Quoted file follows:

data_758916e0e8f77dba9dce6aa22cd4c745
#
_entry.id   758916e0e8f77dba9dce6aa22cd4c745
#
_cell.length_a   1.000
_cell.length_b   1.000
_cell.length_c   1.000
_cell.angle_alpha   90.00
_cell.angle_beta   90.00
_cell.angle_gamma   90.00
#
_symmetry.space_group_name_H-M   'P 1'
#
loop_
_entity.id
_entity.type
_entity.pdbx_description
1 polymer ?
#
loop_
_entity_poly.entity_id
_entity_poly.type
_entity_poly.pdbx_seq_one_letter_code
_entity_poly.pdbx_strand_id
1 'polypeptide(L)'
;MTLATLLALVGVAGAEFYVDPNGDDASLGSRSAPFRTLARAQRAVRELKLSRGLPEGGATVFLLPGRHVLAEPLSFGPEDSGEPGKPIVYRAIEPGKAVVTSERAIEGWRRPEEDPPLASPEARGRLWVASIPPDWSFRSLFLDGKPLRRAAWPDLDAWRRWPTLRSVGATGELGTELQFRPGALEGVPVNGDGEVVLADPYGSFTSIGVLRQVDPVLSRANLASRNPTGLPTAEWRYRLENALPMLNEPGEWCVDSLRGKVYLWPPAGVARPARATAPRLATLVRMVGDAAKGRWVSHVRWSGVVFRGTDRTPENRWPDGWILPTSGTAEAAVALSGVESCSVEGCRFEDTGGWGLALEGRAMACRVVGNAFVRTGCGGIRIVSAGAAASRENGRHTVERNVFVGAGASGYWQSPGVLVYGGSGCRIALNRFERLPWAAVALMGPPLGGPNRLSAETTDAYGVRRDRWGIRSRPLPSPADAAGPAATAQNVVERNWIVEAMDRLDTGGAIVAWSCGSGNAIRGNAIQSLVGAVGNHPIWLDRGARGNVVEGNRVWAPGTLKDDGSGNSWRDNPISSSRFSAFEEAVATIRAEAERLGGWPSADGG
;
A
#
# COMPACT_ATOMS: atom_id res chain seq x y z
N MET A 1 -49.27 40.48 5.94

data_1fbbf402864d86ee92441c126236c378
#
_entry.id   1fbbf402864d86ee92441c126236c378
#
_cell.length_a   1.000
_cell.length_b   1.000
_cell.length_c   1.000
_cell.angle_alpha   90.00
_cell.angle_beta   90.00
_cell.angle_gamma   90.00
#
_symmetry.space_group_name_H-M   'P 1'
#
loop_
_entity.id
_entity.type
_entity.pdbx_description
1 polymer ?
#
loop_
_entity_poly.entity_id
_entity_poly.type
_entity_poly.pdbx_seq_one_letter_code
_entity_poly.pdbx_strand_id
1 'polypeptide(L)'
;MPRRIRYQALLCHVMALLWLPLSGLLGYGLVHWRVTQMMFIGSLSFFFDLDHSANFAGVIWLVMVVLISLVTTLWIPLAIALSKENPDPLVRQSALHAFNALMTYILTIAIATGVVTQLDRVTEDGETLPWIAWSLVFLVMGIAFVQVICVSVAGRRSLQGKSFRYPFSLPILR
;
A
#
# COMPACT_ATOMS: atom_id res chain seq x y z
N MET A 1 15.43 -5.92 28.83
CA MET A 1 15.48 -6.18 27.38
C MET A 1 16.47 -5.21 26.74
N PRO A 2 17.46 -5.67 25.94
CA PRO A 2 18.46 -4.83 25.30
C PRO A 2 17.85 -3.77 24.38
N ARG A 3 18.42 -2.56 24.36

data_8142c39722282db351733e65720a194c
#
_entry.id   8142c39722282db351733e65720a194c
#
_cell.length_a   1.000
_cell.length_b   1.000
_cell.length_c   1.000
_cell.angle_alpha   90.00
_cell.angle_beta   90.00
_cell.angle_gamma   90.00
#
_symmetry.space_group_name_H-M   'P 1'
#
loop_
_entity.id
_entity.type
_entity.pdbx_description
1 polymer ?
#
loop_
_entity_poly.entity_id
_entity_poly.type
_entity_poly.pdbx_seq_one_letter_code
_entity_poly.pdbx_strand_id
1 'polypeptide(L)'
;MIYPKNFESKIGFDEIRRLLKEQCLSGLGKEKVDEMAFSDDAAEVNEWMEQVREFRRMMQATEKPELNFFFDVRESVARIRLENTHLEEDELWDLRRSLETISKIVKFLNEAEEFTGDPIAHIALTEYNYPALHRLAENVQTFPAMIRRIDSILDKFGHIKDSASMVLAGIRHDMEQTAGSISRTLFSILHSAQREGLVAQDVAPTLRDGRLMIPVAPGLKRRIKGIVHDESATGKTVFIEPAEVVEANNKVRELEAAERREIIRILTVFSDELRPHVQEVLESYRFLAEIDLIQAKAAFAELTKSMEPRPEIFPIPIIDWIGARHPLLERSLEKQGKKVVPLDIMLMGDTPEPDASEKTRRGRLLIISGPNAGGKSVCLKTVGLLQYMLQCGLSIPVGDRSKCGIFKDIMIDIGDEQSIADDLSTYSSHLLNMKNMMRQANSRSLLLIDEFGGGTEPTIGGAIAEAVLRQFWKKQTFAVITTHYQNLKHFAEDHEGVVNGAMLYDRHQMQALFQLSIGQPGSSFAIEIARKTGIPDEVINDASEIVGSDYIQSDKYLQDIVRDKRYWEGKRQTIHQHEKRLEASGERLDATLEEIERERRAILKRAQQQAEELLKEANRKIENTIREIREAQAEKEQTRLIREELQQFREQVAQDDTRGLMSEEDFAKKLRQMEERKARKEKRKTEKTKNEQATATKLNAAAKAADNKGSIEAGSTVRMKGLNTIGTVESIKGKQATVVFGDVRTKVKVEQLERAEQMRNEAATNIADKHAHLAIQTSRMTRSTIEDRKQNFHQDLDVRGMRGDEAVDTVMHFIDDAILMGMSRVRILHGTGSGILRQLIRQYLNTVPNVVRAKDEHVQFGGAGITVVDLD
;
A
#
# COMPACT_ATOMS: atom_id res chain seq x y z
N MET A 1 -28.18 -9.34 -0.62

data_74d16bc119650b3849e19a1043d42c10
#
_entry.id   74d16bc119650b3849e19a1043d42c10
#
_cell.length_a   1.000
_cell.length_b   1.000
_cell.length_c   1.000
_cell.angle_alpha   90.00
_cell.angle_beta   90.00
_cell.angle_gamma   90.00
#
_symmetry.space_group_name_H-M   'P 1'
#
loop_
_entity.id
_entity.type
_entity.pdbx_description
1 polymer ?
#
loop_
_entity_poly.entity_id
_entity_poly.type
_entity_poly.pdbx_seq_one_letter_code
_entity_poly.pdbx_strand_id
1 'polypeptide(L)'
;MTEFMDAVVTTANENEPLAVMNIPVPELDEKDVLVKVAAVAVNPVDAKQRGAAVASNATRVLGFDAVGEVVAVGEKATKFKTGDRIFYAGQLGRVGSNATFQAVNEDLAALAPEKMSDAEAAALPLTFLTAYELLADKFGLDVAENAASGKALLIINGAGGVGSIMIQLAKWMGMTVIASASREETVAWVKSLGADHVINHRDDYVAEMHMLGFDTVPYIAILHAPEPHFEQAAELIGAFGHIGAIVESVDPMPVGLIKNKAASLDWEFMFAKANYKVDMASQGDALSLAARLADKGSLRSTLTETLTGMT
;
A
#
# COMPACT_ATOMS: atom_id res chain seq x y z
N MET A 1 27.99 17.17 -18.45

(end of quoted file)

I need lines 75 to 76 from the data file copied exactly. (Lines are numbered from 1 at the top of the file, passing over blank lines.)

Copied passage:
_cell.length_c   1.000
_cell.angle_alpha   90.00